Five major parties undertook noisy, elaborate campaigning in Phnom Penh Thursday, sweeping supporters through the capital's thoroughfares and side streets to the banging of drums, shouting of supporters and blasting of songs, new and old.
Party supporters followed their leaders, bedecked in new T-shirts and ball caps bearing party logos, and adorned with face stickers of party symbols or, simply, the numbered slot each party holds on the ballot.
Police sedans, sirens silent, headlights flashing, led the convoys, along with National Election Committee vehicles, keeping the streets relatively snarl free and preventing clashes between opposing supporters.
The major parties, Cambodian People's, Funcinpec, Sam Rainsy, Norodom Ranariddh and Human Rights, hung pictures and slogans on cars and motorcycles, to parade through the capital. No minor parties held rallies in Phnom Penh, reserving their efforts for the rural areas.
The ruling CPP, fourth on the ballot, used around 100 trucks and numerous motorcycles, loaded with activists, bringing together about 13,000 people, a spokesman said. Prime Minister Hun Sen, a candidate for Kandal province, joined, as party loudspeakers broadcast messages of relief for the poor.
"Bravo, nation, religion and king!" people shouted from trucks.
Government spokesman Khieu Kanharith said the CPP would only hold rallies at the beginning and end of the campaign period, which runs between June 26 and July 25.
The CPP also mounted large TVs on trucks, which broadcast activities of CPP leaders in rural areas, as well as sports, a new campaign technique this year, Khieu Kanharith said.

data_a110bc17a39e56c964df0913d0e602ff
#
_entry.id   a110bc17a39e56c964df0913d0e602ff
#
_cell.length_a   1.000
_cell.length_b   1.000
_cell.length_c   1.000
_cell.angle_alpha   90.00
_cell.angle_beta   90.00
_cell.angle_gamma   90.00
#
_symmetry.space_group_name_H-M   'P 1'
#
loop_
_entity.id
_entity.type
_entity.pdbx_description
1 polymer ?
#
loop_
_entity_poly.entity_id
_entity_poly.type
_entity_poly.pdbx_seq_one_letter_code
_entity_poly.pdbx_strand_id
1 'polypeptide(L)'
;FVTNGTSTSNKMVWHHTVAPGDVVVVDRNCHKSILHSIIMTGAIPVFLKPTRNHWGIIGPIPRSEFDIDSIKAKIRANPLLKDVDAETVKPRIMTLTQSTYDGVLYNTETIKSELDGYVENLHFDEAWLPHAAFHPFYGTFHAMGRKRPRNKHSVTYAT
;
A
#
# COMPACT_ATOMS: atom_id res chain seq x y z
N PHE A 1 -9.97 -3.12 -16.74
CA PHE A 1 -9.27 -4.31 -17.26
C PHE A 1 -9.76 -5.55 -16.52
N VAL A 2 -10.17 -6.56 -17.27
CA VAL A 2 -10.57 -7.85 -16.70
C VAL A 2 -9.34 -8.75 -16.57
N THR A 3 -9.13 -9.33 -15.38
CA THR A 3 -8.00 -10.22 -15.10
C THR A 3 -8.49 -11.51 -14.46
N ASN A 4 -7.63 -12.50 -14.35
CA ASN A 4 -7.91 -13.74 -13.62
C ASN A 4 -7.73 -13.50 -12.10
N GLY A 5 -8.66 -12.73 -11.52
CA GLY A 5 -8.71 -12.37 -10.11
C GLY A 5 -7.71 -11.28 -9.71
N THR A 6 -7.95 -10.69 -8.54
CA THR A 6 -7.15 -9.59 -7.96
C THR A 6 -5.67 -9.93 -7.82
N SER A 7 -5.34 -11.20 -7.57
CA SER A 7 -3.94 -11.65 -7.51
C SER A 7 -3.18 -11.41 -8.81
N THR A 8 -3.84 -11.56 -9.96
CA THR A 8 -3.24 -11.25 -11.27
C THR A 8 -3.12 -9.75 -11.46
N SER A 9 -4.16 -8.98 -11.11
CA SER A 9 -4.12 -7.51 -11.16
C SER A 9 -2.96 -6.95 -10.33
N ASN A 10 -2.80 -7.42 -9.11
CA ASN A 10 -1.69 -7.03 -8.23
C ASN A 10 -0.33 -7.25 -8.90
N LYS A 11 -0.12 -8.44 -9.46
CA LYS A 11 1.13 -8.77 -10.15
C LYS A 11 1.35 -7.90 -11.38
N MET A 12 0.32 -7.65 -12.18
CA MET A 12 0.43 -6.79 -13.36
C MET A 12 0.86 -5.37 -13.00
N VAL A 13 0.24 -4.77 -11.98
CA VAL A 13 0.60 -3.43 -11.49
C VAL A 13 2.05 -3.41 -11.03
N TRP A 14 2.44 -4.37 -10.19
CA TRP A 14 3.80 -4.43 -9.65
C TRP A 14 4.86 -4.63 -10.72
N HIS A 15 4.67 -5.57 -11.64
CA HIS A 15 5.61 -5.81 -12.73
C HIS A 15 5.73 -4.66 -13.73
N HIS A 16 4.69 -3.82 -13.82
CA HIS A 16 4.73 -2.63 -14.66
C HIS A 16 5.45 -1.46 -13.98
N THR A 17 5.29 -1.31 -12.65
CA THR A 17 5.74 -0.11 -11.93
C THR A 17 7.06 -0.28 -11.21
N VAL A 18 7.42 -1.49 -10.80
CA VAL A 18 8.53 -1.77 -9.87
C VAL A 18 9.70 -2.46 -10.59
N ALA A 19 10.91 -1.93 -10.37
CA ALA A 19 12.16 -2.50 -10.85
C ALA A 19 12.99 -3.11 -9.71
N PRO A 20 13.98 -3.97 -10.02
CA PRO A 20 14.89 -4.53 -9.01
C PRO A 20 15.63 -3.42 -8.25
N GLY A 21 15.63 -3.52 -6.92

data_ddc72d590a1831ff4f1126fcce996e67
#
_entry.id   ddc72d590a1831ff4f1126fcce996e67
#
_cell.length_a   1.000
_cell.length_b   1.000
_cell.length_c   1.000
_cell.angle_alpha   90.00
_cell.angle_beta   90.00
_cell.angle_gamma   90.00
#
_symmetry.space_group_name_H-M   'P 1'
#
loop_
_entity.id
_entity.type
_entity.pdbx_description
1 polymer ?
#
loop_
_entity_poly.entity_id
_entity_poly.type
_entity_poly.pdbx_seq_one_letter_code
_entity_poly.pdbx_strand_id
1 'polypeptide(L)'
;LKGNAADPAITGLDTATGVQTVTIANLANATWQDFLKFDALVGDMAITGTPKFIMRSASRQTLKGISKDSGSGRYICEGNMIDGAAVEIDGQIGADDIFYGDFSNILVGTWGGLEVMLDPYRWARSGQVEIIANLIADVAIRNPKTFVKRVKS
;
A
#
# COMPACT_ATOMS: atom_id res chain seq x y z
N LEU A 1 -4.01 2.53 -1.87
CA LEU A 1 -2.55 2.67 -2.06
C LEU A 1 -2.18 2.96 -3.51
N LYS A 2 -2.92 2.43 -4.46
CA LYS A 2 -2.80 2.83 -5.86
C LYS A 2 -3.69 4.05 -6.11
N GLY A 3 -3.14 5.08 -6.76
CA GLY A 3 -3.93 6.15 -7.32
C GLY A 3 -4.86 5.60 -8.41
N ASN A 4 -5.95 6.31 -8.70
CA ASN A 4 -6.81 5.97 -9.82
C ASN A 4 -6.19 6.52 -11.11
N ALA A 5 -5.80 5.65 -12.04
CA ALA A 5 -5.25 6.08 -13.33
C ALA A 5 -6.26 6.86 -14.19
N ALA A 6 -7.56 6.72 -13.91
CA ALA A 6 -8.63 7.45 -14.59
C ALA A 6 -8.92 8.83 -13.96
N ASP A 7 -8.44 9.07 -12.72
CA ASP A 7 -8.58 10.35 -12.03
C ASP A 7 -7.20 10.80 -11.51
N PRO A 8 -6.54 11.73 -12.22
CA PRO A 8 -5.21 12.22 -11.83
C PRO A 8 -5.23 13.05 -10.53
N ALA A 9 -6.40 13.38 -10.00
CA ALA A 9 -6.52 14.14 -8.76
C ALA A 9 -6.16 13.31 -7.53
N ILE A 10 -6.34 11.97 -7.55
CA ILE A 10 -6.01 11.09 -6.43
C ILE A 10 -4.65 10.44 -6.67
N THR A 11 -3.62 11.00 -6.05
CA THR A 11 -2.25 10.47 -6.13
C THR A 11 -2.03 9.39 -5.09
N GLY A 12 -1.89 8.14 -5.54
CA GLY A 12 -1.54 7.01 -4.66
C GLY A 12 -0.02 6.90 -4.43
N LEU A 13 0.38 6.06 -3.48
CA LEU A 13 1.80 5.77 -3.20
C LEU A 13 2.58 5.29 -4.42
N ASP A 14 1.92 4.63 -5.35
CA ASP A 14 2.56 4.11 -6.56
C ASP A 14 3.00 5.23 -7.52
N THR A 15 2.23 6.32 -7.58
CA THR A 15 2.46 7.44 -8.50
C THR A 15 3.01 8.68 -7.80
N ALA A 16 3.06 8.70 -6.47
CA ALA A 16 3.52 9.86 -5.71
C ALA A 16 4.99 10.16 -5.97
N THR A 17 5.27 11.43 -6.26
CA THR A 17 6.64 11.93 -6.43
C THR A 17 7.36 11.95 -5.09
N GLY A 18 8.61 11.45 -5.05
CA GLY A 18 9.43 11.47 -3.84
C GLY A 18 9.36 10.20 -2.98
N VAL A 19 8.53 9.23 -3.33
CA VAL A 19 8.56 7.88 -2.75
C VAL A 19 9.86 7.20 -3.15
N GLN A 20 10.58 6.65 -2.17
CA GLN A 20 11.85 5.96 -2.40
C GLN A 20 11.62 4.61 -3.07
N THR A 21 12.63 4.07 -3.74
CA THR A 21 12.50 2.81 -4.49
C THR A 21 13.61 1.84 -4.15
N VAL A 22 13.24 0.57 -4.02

Opposition leader Sam Rainsy, festooned in jasmine flowers, stood in the back of a rally truck, his palms pressed in a sampeas to supporters and crowds that gathered outside homes and shops. Sam Rainsy, whose opposition party is No. 9 on the ballot, is competing for a parliamentary seat in Kampong Cham.
The convoy slowly passed Central Market, broadcasting political messages and pop songs with altered lyrics, such as, "Change, change, change." In one song, a woman sings to a suitor, promising to marry him after the SRP wins the election.
Funcinpec held a quick rally of 100 trucks in Phnom Penh, before taking the convoy to Kampong Cham province, where party president Keo Puthreaksmey is competing.
HRP President Kem Sokha, also competing for a seat in Kampong Cham, and other party leaders led about 70 trucks and an estimated 5,000 supporters in yellow shirts and caps.
"What party do you vote for?" supporters called. "Human Rights Party, No. 11 on the ballot!" came the response.
Around 3,000 activists joined the NRP, No. 1 on the ballot, for its rally of 50 trucks, and an official said the campaign showed that even in the absence of Prince Norodom Ranariddh, who is in exile, the party still had the power to gather support.
"Please vote for Prince Norodom Ranariddh, and vote for the Norodom Ranariddh Party," voices sang to a recorded traditional drum beat.
Election observers said the process in Phnom Penh went smoothly, and no incidents of violence were reported.